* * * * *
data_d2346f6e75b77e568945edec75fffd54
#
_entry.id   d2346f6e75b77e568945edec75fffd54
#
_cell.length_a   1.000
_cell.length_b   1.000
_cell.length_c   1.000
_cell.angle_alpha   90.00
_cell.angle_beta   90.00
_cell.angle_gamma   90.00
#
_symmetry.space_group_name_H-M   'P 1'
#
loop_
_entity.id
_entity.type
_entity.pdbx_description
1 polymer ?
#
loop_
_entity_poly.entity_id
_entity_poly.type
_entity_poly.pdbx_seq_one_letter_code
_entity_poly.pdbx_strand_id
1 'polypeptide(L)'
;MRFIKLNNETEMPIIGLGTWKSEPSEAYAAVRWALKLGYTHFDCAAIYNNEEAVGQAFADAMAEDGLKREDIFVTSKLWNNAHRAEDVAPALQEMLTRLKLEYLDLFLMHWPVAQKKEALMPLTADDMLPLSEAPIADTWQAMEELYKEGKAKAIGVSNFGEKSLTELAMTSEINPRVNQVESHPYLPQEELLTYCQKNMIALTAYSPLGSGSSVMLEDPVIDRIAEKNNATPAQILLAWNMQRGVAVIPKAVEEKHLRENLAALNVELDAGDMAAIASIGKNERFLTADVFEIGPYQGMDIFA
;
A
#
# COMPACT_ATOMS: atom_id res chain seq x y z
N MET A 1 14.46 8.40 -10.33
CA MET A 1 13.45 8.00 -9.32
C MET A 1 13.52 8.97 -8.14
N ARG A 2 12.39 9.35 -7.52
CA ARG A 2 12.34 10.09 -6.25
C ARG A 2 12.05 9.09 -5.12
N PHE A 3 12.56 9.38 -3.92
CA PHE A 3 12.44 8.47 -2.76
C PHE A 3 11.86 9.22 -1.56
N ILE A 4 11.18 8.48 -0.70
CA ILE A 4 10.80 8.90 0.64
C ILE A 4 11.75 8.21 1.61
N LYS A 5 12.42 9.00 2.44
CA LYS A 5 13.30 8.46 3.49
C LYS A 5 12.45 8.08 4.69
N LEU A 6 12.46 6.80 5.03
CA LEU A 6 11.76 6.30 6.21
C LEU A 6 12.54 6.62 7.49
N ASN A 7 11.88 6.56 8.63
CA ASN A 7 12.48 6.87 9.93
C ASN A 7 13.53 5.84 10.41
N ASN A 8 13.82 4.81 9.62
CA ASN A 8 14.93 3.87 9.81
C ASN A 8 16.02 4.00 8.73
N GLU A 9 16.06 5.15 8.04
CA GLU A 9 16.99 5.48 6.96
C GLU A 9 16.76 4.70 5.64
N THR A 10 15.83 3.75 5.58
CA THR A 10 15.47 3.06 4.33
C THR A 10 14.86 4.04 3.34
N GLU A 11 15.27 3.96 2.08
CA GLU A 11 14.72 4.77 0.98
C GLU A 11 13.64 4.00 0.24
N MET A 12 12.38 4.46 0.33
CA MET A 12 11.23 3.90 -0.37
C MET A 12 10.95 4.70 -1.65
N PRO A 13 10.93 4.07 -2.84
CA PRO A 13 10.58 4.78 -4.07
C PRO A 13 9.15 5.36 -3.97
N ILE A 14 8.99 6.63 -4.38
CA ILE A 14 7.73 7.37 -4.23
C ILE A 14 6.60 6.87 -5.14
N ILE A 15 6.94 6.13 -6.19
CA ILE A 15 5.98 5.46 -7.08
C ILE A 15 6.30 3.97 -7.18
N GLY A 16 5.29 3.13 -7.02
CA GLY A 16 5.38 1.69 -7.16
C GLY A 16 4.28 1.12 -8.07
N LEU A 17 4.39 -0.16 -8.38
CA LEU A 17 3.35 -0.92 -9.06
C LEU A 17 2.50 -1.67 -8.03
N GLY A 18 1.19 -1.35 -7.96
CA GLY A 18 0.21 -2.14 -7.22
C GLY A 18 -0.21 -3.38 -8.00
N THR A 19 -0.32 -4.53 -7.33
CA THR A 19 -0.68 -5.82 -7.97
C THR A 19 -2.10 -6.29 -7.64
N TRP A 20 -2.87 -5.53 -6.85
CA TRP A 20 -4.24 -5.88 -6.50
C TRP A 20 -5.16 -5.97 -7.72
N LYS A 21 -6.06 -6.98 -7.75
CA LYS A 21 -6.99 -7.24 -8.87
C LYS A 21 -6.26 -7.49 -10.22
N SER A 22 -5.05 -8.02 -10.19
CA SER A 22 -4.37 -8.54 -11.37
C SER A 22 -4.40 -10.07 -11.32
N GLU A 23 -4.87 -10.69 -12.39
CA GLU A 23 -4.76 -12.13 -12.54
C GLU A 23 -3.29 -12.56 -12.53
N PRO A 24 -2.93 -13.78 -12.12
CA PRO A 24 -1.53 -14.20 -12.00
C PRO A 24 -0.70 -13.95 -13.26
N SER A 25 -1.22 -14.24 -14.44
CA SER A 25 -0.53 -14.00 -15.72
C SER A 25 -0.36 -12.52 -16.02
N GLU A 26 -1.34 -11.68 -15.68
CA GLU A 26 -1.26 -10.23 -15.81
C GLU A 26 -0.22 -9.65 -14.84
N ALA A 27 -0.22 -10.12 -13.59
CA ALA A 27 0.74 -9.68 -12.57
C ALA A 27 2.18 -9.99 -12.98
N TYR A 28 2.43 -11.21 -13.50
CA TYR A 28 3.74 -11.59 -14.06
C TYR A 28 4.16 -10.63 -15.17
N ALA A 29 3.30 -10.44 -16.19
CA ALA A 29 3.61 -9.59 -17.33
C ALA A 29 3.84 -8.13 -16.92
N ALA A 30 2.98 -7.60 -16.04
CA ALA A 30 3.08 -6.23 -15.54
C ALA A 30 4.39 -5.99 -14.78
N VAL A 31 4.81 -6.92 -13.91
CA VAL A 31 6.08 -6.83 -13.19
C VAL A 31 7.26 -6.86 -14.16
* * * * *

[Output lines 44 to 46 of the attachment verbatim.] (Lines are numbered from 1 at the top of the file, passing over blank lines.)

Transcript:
CA LYS A 5 13.30 8.46 3.49
C LYS A 5 12.45 8.08 4.69
N LEU A 6 12.46 6.80 5.03